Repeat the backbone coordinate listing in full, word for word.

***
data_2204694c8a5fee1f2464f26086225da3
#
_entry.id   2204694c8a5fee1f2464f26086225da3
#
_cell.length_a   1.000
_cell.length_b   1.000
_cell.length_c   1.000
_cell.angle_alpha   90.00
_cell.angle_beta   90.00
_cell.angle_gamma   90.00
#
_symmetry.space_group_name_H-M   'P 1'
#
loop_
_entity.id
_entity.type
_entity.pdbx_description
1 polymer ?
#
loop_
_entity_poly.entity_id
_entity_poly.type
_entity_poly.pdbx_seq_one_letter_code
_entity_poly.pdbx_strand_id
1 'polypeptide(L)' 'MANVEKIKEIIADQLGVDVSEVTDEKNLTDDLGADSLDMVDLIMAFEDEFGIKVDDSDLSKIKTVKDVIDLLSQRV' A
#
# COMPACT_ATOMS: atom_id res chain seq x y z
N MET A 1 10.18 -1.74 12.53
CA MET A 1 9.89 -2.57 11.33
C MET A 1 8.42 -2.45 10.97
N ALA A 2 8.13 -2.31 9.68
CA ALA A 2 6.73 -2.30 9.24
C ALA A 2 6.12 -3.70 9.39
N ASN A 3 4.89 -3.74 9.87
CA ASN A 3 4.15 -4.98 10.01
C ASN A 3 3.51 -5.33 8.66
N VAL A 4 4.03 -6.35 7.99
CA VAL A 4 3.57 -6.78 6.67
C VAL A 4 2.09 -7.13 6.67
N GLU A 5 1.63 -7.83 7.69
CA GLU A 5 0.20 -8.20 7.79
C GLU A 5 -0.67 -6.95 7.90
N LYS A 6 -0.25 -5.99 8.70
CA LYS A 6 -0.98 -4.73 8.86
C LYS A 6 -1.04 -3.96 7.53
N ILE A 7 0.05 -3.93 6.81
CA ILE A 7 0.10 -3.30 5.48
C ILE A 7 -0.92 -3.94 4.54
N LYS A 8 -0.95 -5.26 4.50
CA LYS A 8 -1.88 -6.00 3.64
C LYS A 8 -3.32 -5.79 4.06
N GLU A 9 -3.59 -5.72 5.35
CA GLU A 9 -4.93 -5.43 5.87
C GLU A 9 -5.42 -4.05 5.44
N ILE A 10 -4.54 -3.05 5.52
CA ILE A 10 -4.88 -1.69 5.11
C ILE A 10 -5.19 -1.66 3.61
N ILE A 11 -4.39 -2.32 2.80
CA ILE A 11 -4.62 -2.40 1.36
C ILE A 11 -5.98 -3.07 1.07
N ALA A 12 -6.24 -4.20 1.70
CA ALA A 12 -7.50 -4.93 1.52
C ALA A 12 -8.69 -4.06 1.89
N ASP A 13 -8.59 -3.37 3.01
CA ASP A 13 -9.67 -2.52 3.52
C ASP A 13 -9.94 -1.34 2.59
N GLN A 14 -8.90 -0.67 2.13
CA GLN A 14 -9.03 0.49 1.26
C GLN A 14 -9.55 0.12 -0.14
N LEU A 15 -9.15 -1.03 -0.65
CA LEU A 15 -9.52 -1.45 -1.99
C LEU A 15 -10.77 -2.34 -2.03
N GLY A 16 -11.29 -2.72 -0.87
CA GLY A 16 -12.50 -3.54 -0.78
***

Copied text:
data_2204694c8a5fee1f2464f26086225da3
#
_entry.id   2204694c8a5fee1f2464f26086225da3
#
_cell.length_a   1.000
_cell.length_b   1.000
_cell.length_c   1.000
_cell.angle_alpha   90.00
_cell.angle_beta   90.00
_cell.angle_gamma   90.00
#
_symmetry.space_group_name_H-M   'P 1'
#
loop_
_entity.id
_entity.type
_entity.pdbx_description
1 polymer ?
#
loop_
_entity_poly.entity_id
_entity_poly.type
_entity_poly.pdbx_seq_one_letter_code
_entity_poly.pdbx_strand_id
1 'polypeptide(L)' 'MANVEKIKEIIADQLGVDVSEVTDEKNLTDDLGADSLDMVDLIMAFEDEFGIKVDDSDLSKIKTVKDVIDLLSQRV' A
#
# COMPACT_ATOMS: atom_id res chain seq x y z
N MET A 1 10.18 -1.74 12.53
CA MET A 1 9.89 -2.57 11.33
C MET A 1 8.42 -2.45 10.97
N ALA A 2 8.13 -2.31 9.68
CA ALA A 2 6.73 -2.30 9.24
C ALA A 2 6.12 -3.70 9.39
N ASN A 3 4.89 -3.74 9.87
CA ASN A 3 4.15 -4.98 10.01
C ASN A 3 3.51 -5.33 8.66
N VAL A 4 4.03 -6.35 7.99
CA VAL A 4 3.57 -6.78 6.67
C VAL A 4 2.09 -7.13 6.67
N GLU A 5 1.63 -7.83 7.69
CA GLU A 5 0.20 -8.20 7.79
C GLU A 5 -0.67 -6.95 7.90
N LYS A 6 -0.25 -5.99 8.70
CA LYS A 6 -0.98 -4.73 8.86
C LYS A 6 -1.04 -3.96 7.53
N ILE A 7 0.05 -3.93 6.81
CA ILE A 7 0.10 -3.30 5.48
C ILE A 7 -0.92 -3.94 4.54
N LYS A 8 -0.95 -5.26 4.50
CA LYS A 8 -1.88 -6.00 3.64
C LYS A 8 -3.32 -5.79 4.06
N GLU A 9 -3.59 -5.72 5.35
CA GLU A 9 -4.93 -5.43 5.87
C GLU A 9 -5.42 -4.05 5.44
N ILE A 10 -4.54 -3.05 5.52
CA ILE A 10 -4.88 -1.69 5.11
C ILE A 10 -5.19 -1.66 3.61
N ILE A 11 -4.39 -2.32 2.80
CA ILE A 11 -4.62 -2.40 1.36
C ILE A 11 -5.98 -3.07 1.07
N ALA A 12 -6.24 -4.20 1.70
CA ALA A 12 -7.50 -4.93 1.52
C ALA A 12 -8.69 -4.06 1.89
N ASP A 13 -8.59 -3.37 3.01
CA ASP A 13 -9.67 -2.52 3.52
C ASP A 13 -9.94 -1.34 2.59
N GLN A 14 -8.90 -0.67 2.13
CA GLN A 14 -9.03 0.49 1.26
C GLN A 14 -9.55 0.12 -0.14
N LEU A 15 -9.15 -1.03 -0.65
CA LEU A 15 -9.52 -1.45 -1.99
C LEU A 15 -10.77 -2.34 -2.03
N GLY A 16 -11.29 -2.72 -0.87
CA GLY A 16 -12.50 -3.54 -0.78